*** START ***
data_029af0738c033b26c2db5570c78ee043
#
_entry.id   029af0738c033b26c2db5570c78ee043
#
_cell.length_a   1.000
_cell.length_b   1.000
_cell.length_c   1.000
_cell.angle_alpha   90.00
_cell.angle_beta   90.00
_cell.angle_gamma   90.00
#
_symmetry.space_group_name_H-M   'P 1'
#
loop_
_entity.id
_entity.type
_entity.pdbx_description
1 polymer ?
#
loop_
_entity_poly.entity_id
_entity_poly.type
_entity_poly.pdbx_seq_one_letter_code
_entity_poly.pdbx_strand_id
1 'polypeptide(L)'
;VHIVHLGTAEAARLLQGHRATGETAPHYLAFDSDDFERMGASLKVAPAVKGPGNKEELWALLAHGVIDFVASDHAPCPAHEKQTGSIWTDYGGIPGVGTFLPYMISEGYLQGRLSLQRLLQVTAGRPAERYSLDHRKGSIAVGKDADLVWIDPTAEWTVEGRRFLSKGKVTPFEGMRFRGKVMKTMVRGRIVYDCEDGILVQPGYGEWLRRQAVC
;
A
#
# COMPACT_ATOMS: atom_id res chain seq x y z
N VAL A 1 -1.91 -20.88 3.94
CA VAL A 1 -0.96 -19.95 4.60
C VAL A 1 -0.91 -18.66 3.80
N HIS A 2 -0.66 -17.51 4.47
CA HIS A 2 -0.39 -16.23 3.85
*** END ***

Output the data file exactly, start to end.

data_029af0738c033b26c2db5570c78ee043
#
_entry.id   029af0738c033b26c2db5570c78ee043
#
_cell.length_a   1.000
_cell.length_b   1.000
_cell.length_c   1.000
_cell.angle_alpha   90.00
_cell.angle_beta   90.00
_cell.angle_gamma   90.00
#
_symmetry.space_group_name_H-M   'P 1'
#
loop_
_entity.id
_entity.type
_entity.pdbx_description
1 polymer ?
#
loop_
_entity_poly.entity_id
_entity_poly.type
_entity_poly.pdbx_seq_one_letter_code
_entity_poly.pdbx_strand_id
1 'polypeptide(L)'
;VHIVHLGTAEAARLLQGHRATGETAPHYLAFDSDDFERMGASLKVAPAVKGPGNKEELWALLAHGVIDFVASDHAPCPAHEKQTGSIWTDYGGIPGVGTFLPYMISEGYLQGRLSLQRLLQVTAGRPAERYSLDHRKGSIAVGKDADLVWIDPTAEWTVEGRRFLSKGKVTPFEGMRFRGKVMKTMVRGRIVYDCEDGILVQPGYGEWLRRQAVC
;
A
#
# COMPACT_ATOMS: atom_id res chain seq x y z
N VAL A 1 -1.91 -20.88 3.94
CA VAL A 1 -0.96 -19.95 4.60
C VAL A 1 -0.91 -18.66 3.80
N HIS A 2 -0.66 -17.51 4.47
CA HIS A 2 -0.39 -16.23 3.85